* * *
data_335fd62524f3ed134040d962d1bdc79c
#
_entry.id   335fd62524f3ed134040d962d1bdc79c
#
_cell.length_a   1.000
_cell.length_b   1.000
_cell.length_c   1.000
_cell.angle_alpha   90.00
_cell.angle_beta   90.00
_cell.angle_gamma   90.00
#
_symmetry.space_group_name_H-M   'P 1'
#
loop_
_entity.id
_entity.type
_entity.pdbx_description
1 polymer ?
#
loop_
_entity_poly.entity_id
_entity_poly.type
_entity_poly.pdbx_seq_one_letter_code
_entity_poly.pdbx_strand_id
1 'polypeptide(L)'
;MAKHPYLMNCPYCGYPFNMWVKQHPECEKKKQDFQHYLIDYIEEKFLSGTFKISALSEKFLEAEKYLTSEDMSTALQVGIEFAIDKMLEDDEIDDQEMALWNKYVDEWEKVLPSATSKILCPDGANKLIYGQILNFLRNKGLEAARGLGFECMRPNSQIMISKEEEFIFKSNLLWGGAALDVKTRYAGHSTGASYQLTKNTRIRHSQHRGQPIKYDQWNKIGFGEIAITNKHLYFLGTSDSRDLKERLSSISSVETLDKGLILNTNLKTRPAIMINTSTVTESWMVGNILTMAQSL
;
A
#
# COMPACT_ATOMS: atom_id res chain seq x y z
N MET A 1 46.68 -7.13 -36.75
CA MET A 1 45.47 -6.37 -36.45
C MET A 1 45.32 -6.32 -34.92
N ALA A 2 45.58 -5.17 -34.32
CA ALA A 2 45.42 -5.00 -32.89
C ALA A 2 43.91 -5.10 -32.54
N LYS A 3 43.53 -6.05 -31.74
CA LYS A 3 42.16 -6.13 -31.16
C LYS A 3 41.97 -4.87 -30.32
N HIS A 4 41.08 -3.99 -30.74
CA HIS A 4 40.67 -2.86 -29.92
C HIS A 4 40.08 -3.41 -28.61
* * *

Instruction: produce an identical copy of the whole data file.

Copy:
data_335fd62524f3ed134040d962d1bdc79c
#
_entry.id   335fd62524f3ed134040d962d1bdc79c
#
_cell.length_a   1.000
_cell.length_b   1.000
_cell.length_c   1.000
_cell.angle_alpha   90.00
_cell.angle_beta   90.00
_cell.angle_gamma   90.00
#
_symmetry.space_group_name_H-M   'P 1'
#
loop_
_entity.id
_entity.type
_entity.pdbx_description
1 polymer ?
#
loop_
_entity_poly.entity_id
_entity_poly.type
_entity_poly.pdbx_seq_one_letter_code
_entity_poly.pdbx_strand_id
1 'polypeptide(L)'
;MAKHPYLMNCPYCGYPFNMWVKQHPECEKKKQDFQHYLIDYIEEKFLSGTFKISALSEKFLEAEKYLTSEDMSTALQVGIEFAIDKMLEDDEIDDQEMALWNKYVDEWEKVLPSATSKILCPDGANKLIYGQILNFLRNKGLEAARGLGFECMRPNSQIMISKEEEFIFKSNLLWGGAALDVKTRYAGHSTGASYQLTKNTRIRHSQHRGQPIKYDQWNKIGFGEIAITNKHLYFLGTSDSRDLKERLSSISSVETLDKGLILNTNLKTRPAIMINTSTVTESWMVGNILTMAQSL
;
A
#
# COMPACT_ATOMS: atom_id res chain seq x y z
N MET A 1 46.68 -7.13 -36.75
CA MET A 1 45.47 -6.37 -36.45
C MET A 1 45.32 -6.32 -34.92
N ALA A 2 45.58 -5.17 -34.32
CA ALA A 2 45.42 -5.00 -32.89
C ALA A 2 43.91 -5.10 -32.54
N LYS A 3 43.53 -6.05 -31.74
CA LYS A 3 42.16 -6.13 -31.16
C LYS A 3 41.97 -4.87 -30.32
N HIS A 4 41.08 -3.99 -30.74
CA HIS A 4 40.67 -2.86 -29.92
C HIS A 4 40.08 -3.41 -28.61